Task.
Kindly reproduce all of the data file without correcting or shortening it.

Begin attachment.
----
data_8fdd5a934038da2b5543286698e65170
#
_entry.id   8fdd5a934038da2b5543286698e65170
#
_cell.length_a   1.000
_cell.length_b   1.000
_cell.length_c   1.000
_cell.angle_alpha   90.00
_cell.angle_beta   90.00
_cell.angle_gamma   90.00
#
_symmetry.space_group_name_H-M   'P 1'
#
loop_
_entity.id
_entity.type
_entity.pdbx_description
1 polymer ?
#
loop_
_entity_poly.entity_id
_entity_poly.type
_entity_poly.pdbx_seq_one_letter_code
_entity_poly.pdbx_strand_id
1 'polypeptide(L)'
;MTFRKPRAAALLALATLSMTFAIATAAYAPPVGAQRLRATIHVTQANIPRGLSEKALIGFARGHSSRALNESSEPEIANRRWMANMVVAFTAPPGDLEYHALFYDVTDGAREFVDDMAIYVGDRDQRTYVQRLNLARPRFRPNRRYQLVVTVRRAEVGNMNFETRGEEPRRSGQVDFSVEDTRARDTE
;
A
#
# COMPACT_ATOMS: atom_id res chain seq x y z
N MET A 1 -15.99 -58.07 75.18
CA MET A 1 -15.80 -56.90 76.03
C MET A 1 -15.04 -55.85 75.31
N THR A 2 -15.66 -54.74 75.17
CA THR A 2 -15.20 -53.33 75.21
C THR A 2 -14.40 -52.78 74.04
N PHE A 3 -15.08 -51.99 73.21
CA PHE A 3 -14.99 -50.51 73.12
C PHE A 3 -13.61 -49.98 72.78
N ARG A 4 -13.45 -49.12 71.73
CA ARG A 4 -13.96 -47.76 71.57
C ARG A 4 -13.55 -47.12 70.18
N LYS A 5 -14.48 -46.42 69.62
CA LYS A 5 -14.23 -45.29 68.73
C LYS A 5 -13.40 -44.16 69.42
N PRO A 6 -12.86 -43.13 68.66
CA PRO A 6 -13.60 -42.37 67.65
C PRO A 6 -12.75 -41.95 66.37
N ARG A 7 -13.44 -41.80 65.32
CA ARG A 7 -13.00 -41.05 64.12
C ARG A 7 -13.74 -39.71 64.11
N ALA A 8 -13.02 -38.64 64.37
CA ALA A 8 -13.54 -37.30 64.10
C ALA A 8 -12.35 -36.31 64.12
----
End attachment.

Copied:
data_8fdd5a934038da2b5543286698e65170
#
_entry.id   8fdd5a934038da2b5543286698e65170
#
_cell.length_a   1.000
_cell.length_b   1.000
_cell.length_c   1.000
_cell.angle_alpha   90.00
_cell.angle_beta   90.00
_cell.angle_gamma   90.00
#
_symmetry.space_group_name_H-M   'P 1'
#
loop_
_entity.id
_entity.type
_entity.pdbx_description
1 polymer ?
#
loop_
_entity_poly.entity_id
_entity_poly.type
_entity_poly.pdbx_seq_one_letter_code
_entity_poly.pdbx_strand_id
1 'polypeptide(L)'
;MTFRKPRAAALLALATLSMTFAIATAAYAPPVGAQRLRATIHVTQANIPRGLSEKALIGFARGHSSRALNESSEPEIANRRWMANMVVAFTAPPGDLEYHALFYDVTDGAREFVDDMAIYVGDRDQRTYVQRLNLARPRFRPNRRYQLVVTVRRAEVGNMNFETRGEEPRRSGQVDFSVEDTRARDTE
;
A
#
# COMPACT_ATOMS: atom_id res chain seq x y z
N MET A 1 -15.99 -58.07 75.18
CA MET A 1 -15.80 -56.90 76.03
C MET A 1 -15.04 -55.85 75.31
N THR A 2 -15.66 -54.74 75.17
CA THR A 2 -15.20 -53.33 75.21
C THR A 2 -14.40 -52.78 74.04
N PHE A 3 -15.08 -51.99 73.21
CA PHE A 3 -14.99 -50.51 73.12
C PHE A 3 -13.61 -49.98 72.78
N ARG A 4 -13.45 -49.12 71.73
CA ARG A 4 -13.96 -47.76 71.57
C ARG A 4 -13.55 -47.12 70.18
N LYS A 5 -14.48 -46.42 69.62
CA LYS A 5 -14.23 -45.29 68.73
C LYS A 5 -13.40 -44.16 69.42
N PRO A 6 -12.86 -43.13 68.66
CA PRO A 6 -13.60 -42.37 67.65
C PRO A 6 -12.75 -41.95 66.37
N ARG A 7 -13.44 -41.80 65.32
CA ARG A 7 -13.00 -41.05 64.12
C ARG A 7 -13.74 -39.71 64.11
N ALA A 8 -13.02 -38.64 64.37
CA ALA A 8 -13.54 -37.30 64.10
C ALA A 8 -12.35 -36.31 64.12